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LA Times – Strong demand for electric vehicles leaves supplies short

If you’ve been enticed by the recent spate of cheap lease deals on electric cars, good luck finding one.

Southern California dealers are seeing heavy demand for battery-powered cars, now leasing for as little as $199 a month. Fiat’s new 500e has waiting lists even though it hasn’t hit dealer lots. And Honda dealers have already sold out of the Fit EV since a $259 lease was announced Thursday.

The reaction revealed pent-up demand for electric vehicles — as long as the price is right.

Until recently, most consumers have rejected the cars at sticker prices that can be double those of gas-powered rivals, before $10,000 in state and federal incentives. But a lease-price war appears to have brought electric cars to a tipping point, engaging average consumers who shop on price in addition to eco-conscious buyers looking to make a statement.

Three electric-blue Fits sat gathering dust for about three months at Honda of Santa Monica — until Saturday morning, when customers snapped them up and competed to get on a waiting list.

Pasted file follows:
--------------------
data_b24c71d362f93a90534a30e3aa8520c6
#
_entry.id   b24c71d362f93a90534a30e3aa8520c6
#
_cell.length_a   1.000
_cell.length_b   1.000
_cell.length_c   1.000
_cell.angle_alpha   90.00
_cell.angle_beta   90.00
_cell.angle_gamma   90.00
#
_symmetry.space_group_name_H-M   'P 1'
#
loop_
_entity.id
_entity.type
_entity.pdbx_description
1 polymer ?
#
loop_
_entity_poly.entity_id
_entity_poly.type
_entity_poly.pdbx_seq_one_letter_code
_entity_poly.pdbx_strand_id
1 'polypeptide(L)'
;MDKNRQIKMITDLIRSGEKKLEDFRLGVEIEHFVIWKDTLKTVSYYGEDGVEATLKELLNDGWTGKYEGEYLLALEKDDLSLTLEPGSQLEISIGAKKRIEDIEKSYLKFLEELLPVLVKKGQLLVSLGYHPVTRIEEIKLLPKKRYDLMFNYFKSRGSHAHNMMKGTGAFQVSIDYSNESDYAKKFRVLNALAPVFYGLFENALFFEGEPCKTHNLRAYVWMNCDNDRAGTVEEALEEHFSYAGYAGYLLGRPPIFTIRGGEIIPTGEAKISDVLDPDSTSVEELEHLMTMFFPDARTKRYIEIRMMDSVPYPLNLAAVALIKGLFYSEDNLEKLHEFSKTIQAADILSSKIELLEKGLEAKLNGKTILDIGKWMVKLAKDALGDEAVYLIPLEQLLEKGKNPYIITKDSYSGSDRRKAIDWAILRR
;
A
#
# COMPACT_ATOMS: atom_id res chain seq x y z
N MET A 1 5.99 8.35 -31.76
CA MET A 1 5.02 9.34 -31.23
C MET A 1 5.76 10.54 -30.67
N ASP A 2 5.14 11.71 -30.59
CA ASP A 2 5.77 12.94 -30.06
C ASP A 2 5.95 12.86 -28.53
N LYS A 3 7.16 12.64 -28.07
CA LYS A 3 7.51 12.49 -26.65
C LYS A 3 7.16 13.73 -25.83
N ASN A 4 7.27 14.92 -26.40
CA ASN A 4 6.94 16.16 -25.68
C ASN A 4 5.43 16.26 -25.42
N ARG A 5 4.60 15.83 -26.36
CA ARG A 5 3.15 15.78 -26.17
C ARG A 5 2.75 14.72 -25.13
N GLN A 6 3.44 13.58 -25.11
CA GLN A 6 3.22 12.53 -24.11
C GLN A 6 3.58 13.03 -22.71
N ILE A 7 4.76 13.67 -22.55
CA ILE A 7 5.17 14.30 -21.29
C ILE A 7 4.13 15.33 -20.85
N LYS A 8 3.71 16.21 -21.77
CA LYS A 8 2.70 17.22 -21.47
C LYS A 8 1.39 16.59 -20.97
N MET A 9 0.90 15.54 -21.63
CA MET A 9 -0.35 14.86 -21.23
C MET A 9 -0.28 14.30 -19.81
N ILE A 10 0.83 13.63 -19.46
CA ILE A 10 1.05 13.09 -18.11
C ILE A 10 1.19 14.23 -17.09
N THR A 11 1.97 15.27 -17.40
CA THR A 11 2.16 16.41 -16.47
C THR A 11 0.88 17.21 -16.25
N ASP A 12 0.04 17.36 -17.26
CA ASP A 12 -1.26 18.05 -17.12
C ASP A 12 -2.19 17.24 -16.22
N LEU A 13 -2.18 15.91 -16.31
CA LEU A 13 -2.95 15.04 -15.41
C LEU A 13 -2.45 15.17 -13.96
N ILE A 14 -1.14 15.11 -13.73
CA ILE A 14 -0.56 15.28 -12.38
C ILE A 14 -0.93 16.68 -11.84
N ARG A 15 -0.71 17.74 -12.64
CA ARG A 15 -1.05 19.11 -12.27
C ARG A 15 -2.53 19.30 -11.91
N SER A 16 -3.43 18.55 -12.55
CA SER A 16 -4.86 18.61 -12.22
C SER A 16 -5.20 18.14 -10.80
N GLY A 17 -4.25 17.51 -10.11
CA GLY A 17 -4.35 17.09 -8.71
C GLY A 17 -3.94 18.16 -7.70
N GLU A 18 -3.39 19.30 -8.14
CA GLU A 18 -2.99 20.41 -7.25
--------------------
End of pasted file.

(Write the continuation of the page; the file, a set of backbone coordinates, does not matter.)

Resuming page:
“It’s incredible, especially since we haven’t had any foot traffic or interest in the car in six months,” said Jeff Fletcher, sales manager at Honda of Santa Monica. “I’m not even sure we’ll have enough cars for the people on the waiting list.”

It seems like a good problem for the automakers to have, but surging demand also puts them in an awkward position — especially given the losses they’ll take on the sale of every electric car because of high development costs. Honda and other automakers must now walk a fine line between limiting short-term losses and creating long-term goodwill in a fledgling market, said Jeremy Anwyl, vice chairman of auto information company

“This is basically a government-created marketplace,” Anwyl said, referring to California rules that essentially mandate that automakers build zero-emission cars. “So you see car companies trying to limit their costs associated with meeting these mandates.”

And yet Honda and others have a big marketing opportunity here. “The idea that electric vehicles are desirable — that would be a wonderful notion to get out in the marketplace,” he said. “This is a fine balance.”



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